Arrival (2015 © Nicholas de Lacy-Brown, oil on canvas)

Arrival (2015 © Nicholas de Lacy-Brown, oil on canvas)

There, sitting with my legs flopped over the harbour edge mere inches from the surface of the water, I gazed directly into the sinking sun before me as it plummeted behind the hillside silhouette and the outline of Bellver castle sitting atop the city. The sky was glowing more and more yellow, and as the light darkened, the water became more like silky liquid ink, and the reflections upon it were golden. It was in this moment that I allowed myself to dream, to wander from reality into a moment of a pure epiphany; a time in which it dawned on me for perhaps the first time how our lives had changed for the better, and how we had moved to a paradise of Mediterranean harbours, of white gleaming yachts, and sunshine.

And there it was. An image of that same view floated into my mind. It was always intended to be a simple image – just the water, the sun, the reflection, the sunset and the cluster of white yachts bobbling upon the water. Yet in that simplicity there is carried a weighty realisation – that we had made the big leap to a new life and a new beginning – It was the moment of our true arrival.

© Nicholas de Lacy-Brown and The Daily Norm, 2001-2015. Unauthorized use and/or duplication of the material, whether written work, photography or artwork, included within The Daily Norm without express and written permission from The Daily Norm’s author and/or owner is strictly prohibited. Excerpts and links may be used, provided that full and clear credit is given to Nicholas de Lacy-Brown and The Daily Norm with appropriate and specific direction to the original content. For more information on the work of Nicholas de Lacy-Brown, head to his art website at www.delacy-brown.com

Rural idyll in Mountainous Mallorca

It is sometimes difficult to remember, when passing most of one’s time in the bustling city centre of Palma de Mallorca, that mere miles outside of the city lies some of the most stunning natural scenery in all of the Mediterranean. From wide planes peppered with ancient windmills and sprawling olive and citrus groves, to incredibly vast vertiginous mountain scenery, Mallorca is an island rich in stunning vistas and bucolic idylls, and when I got myself a set of wheels last week, I enjoyed my first samplings of the island at its very best.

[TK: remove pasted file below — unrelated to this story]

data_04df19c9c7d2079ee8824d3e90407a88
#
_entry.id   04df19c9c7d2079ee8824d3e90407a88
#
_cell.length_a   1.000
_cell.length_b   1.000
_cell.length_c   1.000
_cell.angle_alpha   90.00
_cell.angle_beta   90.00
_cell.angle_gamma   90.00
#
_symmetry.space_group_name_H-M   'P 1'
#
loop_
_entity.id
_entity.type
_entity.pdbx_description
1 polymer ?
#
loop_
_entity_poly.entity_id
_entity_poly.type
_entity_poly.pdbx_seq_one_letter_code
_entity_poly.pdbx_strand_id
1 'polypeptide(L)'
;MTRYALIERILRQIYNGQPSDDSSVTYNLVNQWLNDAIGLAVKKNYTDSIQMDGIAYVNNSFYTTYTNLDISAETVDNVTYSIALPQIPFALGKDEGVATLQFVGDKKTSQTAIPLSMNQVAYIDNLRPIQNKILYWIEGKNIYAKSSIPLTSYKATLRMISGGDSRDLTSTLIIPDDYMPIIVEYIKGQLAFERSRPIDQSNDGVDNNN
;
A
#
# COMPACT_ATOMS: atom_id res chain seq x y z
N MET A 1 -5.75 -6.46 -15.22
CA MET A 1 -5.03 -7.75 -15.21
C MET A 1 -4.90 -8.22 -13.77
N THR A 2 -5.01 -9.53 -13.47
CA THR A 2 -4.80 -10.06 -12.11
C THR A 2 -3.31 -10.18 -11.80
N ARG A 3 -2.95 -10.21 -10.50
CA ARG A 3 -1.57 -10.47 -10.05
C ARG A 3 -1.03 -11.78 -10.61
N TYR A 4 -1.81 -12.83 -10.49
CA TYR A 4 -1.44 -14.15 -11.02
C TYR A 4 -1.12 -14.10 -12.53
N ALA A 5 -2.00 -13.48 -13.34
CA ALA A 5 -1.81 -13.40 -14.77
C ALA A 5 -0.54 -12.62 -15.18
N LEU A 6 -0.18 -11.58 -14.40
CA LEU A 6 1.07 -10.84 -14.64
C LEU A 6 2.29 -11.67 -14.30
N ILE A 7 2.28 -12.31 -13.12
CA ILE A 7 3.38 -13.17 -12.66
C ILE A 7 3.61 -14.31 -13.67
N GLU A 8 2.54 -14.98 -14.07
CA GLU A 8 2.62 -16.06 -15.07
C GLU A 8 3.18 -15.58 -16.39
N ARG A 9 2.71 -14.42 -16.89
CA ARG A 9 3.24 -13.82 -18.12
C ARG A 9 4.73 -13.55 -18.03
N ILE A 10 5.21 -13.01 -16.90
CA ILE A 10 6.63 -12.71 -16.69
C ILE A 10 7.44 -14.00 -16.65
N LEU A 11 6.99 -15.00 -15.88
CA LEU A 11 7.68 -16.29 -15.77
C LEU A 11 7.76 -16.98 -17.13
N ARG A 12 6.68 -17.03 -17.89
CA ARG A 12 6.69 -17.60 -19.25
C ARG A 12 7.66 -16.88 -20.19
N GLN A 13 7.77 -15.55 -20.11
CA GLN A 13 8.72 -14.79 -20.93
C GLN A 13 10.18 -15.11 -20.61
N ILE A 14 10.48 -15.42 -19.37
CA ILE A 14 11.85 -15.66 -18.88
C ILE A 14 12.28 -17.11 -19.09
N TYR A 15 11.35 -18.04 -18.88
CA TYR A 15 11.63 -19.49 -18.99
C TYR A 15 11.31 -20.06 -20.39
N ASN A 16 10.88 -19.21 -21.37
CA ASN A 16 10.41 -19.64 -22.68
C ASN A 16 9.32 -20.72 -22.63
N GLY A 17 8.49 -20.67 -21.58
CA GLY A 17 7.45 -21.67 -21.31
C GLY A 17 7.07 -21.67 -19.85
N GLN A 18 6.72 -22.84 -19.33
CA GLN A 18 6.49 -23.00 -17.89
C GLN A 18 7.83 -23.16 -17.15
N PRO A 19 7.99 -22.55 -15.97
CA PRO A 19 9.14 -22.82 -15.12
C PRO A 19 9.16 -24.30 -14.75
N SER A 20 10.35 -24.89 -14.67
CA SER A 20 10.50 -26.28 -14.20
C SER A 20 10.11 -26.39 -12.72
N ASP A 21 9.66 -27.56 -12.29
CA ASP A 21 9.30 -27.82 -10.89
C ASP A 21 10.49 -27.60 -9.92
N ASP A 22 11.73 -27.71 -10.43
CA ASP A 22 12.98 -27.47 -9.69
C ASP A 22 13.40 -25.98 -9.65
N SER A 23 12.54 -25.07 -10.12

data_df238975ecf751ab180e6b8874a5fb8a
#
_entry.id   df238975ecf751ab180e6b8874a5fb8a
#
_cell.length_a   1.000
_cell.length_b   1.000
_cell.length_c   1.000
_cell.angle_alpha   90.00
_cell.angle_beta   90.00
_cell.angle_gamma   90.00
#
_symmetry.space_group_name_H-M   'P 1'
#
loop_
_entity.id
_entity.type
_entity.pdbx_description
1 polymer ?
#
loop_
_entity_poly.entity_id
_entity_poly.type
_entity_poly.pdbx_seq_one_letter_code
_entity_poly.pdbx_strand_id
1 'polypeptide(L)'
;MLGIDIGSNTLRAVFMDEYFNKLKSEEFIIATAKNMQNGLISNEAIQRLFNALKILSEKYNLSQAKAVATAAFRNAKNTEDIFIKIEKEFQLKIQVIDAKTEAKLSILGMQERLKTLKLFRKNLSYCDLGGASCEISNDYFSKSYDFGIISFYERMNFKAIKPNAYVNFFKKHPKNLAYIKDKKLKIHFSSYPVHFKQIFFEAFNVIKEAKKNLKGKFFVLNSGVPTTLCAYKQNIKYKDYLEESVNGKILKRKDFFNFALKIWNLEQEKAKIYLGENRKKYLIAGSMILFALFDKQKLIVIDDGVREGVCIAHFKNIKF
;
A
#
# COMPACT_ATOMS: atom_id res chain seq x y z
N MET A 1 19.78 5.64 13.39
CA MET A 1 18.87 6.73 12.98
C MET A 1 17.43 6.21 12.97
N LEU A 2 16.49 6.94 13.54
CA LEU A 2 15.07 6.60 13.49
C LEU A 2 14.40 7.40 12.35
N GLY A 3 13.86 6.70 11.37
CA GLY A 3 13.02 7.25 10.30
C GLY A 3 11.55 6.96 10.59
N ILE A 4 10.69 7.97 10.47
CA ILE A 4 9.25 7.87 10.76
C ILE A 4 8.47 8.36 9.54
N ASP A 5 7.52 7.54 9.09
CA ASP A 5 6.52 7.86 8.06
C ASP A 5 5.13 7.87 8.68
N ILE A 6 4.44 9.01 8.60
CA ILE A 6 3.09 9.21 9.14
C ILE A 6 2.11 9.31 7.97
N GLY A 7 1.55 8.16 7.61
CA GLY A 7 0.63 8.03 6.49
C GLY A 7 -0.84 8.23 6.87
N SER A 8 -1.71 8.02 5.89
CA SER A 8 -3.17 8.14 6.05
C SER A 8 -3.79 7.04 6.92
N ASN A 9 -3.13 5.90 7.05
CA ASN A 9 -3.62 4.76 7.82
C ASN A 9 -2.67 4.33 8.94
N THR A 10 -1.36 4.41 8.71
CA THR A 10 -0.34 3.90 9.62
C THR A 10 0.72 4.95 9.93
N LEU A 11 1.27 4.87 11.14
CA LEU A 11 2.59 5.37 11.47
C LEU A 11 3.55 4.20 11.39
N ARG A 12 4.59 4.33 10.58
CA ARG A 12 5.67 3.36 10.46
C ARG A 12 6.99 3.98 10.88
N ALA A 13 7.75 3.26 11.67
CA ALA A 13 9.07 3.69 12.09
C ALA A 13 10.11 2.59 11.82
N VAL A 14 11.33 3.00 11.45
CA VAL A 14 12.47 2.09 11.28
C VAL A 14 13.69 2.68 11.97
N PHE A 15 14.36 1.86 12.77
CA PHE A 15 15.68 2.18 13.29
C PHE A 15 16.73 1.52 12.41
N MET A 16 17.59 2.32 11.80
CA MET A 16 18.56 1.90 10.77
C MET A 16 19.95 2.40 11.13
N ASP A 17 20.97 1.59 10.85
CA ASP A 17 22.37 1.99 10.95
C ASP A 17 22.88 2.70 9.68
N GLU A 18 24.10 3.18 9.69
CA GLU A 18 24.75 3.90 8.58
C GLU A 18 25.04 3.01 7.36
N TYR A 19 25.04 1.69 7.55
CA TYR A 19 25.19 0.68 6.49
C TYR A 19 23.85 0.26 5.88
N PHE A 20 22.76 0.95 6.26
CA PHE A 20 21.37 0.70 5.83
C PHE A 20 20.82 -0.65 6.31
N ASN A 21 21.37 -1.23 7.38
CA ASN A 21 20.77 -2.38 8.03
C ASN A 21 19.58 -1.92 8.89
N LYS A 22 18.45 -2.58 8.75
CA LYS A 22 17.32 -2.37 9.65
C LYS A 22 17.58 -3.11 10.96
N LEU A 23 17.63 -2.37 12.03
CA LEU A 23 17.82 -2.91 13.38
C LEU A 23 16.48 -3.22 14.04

The car took us deep within the vast Serra de Tramuntana, a stretch of mountains which forms the backbone of the island sprawling from South West to North East, and which was awarded UNESCO world heritage status in 2011. Reaching the village from Palma involves an easy motorway drive East to Alaró from where the road turns inwards into the heart of the mountains.

Sheep

While the meandering mountainside road can be a little nail-biting at times, the accompanying views and sensationally untouched countryside are amongst the most stunning I have ever seen. Beneath towering mountains, terraced planes filled with olive trees and red stony terrain play host to mountain-hardy sheep and goats who totter around with iconic bells hanging around their necks. The result is a soporific melody of soft bells jangling in the still mountain air, a soundtrack which mesmerises me into an other-worldly state of epiphany. 

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Meanwhile through the delicate olive branches, soft warming sun rays bounce and scatter light across a crumbling dry soil, and all around insects stir against their beds of rustic tree bark and rocky-bound plant life. The landscape is almost biblical in its magnificence, and of course it lends itself to photography like none other.

So let me leave you to enjoy the fruits of my first visit inland. I can assure you now that there will be many more new mountain adventures to come.

All photos and written content are strictly the copyright of Nicholas de Lacy-Brown © 2015 and The Daily Norm. All rights are reserved. Unauthorized use and/or duplication of the material, whether written work, photography or artwork, included within The Daily Norm without express and written permission from The Daily Norm’s author and/or owner is strictly prohibited.